Prisoners’ rights in India

The law governing prisoners’ rights has evolved throughout time. There is no comprehensive legislation that addresses prisoners’ rights and governs their behaviour while incarcerated. The country’s judiciary, on the other hand, has repeatedly accorded proper recognition to the criminals and their fundamental rights. In the absence of comprehensive law, it has succeeded in establishing precedents and principles defending the rights of prisoners that not only guide but also bind all Indian courts. Prisons have as their primary goal the reintegration of convicts back into society. If a person commits a crime, it does not mean that he ceases to be a human being or that he is entitled to deprive himself of those components of life that define human dignity. He is still a human being who deserves to be treated as such. He should be granted the same basic human rights as every other guy.

Fundamental rights are also guaranteed to prisoners to some extent. The Indian Supreme Court has reaffirmed the principle that “imprisonment does not mean the end of fundamental rights.” As a result, the court has firmly established that a prisoner’s fundamental rights are enforceable realities, albeit limited by the fact of imprisonment. Article 14 i.e., Right to Equality, Article 19 i.e., Right to Freedom and Article 21 i.e., Right to life and personal liberty are enjoyed by the prisoners. However, they are only entitled to Freedom of speech and expression and Freedom to become member of an association. In addition to this, Right to Privacy is also available for the prisoners.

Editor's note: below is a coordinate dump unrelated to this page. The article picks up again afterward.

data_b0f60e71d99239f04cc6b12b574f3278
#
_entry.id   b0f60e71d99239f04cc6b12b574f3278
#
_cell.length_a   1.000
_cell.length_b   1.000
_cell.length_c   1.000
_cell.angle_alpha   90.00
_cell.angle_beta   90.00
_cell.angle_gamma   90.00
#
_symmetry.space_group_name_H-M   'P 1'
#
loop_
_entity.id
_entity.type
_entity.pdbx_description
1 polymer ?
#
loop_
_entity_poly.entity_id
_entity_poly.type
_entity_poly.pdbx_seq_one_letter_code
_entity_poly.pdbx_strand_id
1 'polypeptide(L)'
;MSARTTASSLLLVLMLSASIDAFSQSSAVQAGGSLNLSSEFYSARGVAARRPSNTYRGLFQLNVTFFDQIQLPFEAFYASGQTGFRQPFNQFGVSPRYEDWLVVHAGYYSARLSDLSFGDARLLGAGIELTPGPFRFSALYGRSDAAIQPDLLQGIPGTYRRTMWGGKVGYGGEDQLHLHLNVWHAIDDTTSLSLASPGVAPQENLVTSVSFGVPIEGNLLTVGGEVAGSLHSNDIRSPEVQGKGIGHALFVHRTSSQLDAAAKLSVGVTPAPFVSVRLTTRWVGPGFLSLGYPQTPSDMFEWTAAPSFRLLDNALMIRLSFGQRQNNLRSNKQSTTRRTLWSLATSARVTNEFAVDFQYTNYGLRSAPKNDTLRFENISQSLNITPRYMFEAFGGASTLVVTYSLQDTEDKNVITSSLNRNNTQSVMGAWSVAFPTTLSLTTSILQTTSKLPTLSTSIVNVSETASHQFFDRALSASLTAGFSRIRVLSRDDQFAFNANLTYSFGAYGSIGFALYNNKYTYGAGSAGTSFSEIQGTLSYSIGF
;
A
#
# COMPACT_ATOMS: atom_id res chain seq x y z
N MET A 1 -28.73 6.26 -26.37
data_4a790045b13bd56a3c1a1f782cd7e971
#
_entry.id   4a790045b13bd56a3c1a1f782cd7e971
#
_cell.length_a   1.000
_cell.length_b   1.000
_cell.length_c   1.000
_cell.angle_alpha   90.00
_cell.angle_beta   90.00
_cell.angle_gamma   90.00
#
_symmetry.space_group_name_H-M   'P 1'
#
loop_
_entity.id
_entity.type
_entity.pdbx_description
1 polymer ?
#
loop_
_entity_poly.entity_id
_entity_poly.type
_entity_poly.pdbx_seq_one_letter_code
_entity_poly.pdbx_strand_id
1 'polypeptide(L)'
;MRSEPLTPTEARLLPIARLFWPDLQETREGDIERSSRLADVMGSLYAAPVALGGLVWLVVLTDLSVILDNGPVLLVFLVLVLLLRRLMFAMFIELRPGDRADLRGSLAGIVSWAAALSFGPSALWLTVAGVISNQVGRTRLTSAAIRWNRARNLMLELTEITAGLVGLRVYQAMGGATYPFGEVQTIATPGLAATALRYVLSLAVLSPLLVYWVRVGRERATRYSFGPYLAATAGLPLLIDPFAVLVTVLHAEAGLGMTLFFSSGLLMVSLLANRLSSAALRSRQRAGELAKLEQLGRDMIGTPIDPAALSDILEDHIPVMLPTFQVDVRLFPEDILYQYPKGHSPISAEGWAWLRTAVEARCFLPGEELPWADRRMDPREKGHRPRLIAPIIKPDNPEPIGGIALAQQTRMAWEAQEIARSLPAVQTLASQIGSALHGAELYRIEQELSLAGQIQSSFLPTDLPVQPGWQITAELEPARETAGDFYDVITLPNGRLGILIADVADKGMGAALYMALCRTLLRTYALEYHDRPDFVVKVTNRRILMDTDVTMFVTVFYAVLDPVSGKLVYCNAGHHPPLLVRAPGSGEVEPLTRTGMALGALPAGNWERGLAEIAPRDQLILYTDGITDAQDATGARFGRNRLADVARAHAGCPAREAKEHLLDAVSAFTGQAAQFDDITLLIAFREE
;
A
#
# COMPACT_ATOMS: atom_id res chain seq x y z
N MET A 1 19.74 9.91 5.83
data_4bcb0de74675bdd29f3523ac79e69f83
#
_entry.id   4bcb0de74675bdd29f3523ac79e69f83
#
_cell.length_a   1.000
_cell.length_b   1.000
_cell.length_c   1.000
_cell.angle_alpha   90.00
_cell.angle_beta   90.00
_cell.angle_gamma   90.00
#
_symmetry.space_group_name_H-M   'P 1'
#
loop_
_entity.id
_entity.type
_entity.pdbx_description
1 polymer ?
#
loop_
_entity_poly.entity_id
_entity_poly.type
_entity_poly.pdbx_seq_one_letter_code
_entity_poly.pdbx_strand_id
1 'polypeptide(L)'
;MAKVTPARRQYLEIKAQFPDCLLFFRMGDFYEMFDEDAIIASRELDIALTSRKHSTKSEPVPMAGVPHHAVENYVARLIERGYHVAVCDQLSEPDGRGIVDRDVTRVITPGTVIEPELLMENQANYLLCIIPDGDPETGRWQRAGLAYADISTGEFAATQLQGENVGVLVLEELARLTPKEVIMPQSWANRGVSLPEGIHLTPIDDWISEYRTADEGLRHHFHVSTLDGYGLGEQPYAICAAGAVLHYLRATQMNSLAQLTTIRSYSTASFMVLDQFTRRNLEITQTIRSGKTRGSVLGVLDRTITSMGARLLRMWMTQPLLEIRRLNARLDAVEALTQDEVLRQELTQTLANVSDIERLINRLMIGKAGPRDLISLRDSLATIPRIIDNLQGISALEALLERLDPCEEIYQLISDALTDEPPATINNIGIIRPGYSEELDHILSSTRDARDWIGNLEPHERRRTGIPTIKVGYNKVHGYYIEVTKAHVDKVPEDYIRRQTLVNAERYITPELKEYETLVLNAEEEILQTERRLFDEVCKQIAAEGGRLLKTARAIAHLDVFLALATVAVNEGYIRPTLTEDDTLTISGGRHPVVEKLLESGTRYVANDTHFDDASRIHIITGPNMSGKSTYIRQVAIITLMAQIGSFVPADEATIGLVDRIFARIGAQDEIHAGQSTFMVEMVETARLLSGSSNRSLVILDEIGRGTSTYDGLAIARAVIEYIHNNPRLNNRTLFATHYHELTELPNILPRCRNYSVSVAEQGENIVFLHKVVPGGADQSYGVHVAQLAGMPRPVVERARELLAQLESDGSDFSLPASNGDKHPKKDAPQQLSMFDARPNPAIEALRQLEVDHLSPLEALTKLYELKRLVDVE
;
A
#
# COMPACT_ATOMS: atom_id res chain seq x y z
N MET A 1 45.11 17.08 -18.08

Prisons Act of 1894 was the country’s first piece of jail law. This Act is primarily concerned with the reformation of convicts in relation to their rights. According to the Prisoners Act 1990, the government’s responsibility to transport any unsound prisoner jailed under any order or sentence of any court to a lunatic institution or other facility where he would get proper treatment.

The country’s judiciary has played a critical role in protecting prisoners’ rights. It has repeatedly acted as a saviour for prisoners, upholding their fundamental rights. It has vigorously exercised its powers through judicial activism, and it has repeatedly invented new remedies and measures to preserve people’s rights to life and liberty.

Aishwarya Says:

I have always been against Glorifying Over Work and therefore, in the year 2021, I have decided to launch this campaign “Balancing Life”and talk about this wrong practice, that we have been following since last few years. I will be talking to and interviewing around 1 lakh people in the coming 2021 and publish their interview regarding their opinion on glamourising Over Work.

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